June 18, 2017
Corey Stewart’s strong showing in Virginia along with Karen Handel’s equally astonishing weakness in Georgia is being studied. The conclusion: the GOP must explicitly appeal to whites or they will vanish!
The cuck think-tank Cato Institute looked at the new landscape in the GOP and managed to split voters into categories, like “American Preservationists” and more (((traditional))) Republicans.
The preservationists support state intervention in the economy, want to control America’s borders (including shutting down legal immigration) and find racialist ideas appealing.
The cuckservatives only care about lowering taxes for billionaires and Israeli zygotes.
If you are feeling America’s pulse right now – which side do you think has all the momentum?
The cuck candidate Karen Handel’s inability to rally pro-American GOP voters is catching up to her as her Judeo-Democrat opponent Jon Ossoff ties her in the polls. We don’t want what this female Jeb! is selling, and I hope she gets punished on election day for it.
It has been two years and two days since President Trump announced his candidacy for the top office — and the Republican Party hasn’t been the same since. Trump upended the traditional GOP politics, and his presidency offers near-daily evidence of strains within the party that aren’t going away anytime soon.
Anyone looking for real-time evidence could see it in the results of last week’s Republican gubernatorial primary in Virginia. Many analysts believed Ed Gillespie, the former Republican National Committee chairman and adviser to President George W. Bush, would cruise to victory in the primary. Instead, he barely defeated Corey Stewart, a Trumpian candidate who campaigned against immigration and for the preservation of the state’s Confederate monuments.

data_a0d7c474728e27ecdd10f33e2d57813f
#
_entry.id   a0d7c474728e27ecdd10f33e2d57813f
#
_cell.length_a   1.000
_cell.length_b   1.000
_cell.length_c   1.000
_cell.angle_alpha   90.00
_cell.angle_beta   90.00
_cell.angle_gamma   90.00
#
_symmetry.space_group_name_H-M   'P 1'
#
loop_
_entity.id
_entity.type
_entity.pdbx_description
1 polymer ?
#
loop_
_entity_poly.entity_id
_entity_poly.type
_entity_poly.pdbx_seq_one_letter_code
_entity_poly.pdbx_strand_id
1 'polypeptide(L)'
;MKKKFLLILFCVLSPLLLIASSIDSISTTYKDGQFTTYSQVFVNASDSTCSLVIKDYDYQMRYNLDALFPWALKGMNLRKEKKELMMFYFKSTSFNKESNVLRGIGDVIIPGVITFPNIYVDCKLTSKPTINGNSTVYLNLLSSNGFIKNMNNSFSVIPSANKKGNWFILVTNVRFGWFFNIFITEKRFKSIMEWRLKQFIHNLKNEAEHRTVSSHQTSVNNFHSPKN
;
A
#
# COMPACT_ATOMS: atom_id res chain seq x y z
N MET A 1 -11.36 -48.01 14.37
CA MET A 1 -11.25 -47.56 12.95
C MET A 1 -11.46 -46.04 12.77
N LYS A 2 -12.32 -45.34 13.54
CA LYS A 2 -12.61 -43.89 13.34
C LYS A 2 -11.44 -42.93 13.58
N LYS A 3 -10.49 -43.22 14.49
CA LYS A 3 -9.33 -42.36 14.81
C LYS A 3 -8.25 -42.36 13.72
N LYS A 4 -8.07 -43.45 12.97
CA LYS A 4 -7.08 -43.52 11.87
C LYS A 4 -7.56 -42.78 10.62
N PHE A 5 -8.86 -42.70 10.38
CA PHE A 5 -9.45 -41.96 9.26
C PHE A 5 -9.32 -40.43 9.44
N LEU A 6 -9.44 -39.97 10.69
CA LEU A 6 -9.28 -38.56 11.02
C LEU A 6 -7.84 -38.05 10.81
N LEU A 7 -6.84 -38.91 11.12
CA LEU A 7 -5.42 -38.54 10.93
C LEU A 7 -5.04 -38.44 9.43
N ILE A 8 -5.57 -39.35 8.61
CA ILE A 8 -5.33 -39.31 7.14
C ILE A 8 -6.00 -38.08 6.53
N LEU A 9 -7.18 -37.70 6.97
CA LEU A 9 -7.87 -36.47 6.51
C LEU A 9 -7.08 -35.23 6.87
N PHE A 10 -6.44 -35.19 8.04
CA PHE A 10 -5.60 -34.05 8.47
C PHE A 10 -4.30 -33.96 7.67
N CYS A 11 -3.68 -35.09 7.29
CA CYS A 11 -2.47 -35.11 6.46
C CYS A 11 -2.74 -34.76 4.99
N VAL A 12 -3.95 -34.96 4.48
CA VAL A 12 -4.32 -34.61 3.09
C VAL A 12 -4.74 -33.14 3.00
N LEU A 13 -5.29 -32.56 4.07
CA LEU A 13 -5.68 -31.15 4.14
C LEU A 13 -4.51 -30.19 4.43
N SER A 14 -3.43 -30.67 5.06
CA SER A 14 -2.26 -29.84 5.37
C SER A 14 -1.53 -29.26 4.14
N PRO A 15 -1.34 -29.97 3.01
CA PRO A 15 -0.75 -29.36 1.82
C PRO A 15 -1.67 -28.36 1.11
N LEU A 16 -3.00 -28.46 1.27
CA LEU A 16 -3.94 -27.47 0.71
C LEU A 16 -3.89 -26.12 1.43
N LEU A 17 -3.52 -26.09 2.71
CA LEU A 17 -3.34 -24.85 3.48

More evidence of the Trump effect on politics exists in Georgia ahead of Tuesday’s special congressional election in the 6th District, which covers suburban Atlanta. Pre-Trump, Republican Karen Handel probably would have held a comfortable lead. In the age of Trump, she is at risk of losing to Democrat Jon Ossoff. Days before the vote, neither side is confident of the outcome in a district that former GOP presidential candidate Mitt Romney won by 24 points in 2012 but Trump won by just two points in November.
The Virginia and Georgia elections offer two angles from which to examine the impact of Trump’s presidency on the politics of both parties. In Virginia, it is the story of a GOP coalition at odds with itself. In Georgia, it is Trump’s capacity to unite otherwise fractious Democrats as he unnerves many of the well-educated Republican voters.
As these contests unfold, Emily Ekins of the Cato Institute has provided a timely typology of Trump voters and, by implication, the Republican Party of 2017. Her work is one of several reports produced by the Democracy Fund Voter Study Group, which has brought together analysts from across the political spectrum to design and analyze survey research conducted by the online polling firm YouGov.
Ekins puts Trump voters into five groups: American Preservationists, Staunch Conservatives, Free Marketeers, Anti-Elites and the Disengaged (a relatively small group). Her takeaways are instructive and, for Republican leaders, challenging. She says there is “no such thing as one kind of Trump voter who voted for him for one single reason.” Trump voters hold “very different views on a wide variety of issues,” from immigration to national identity and race to trade and economics.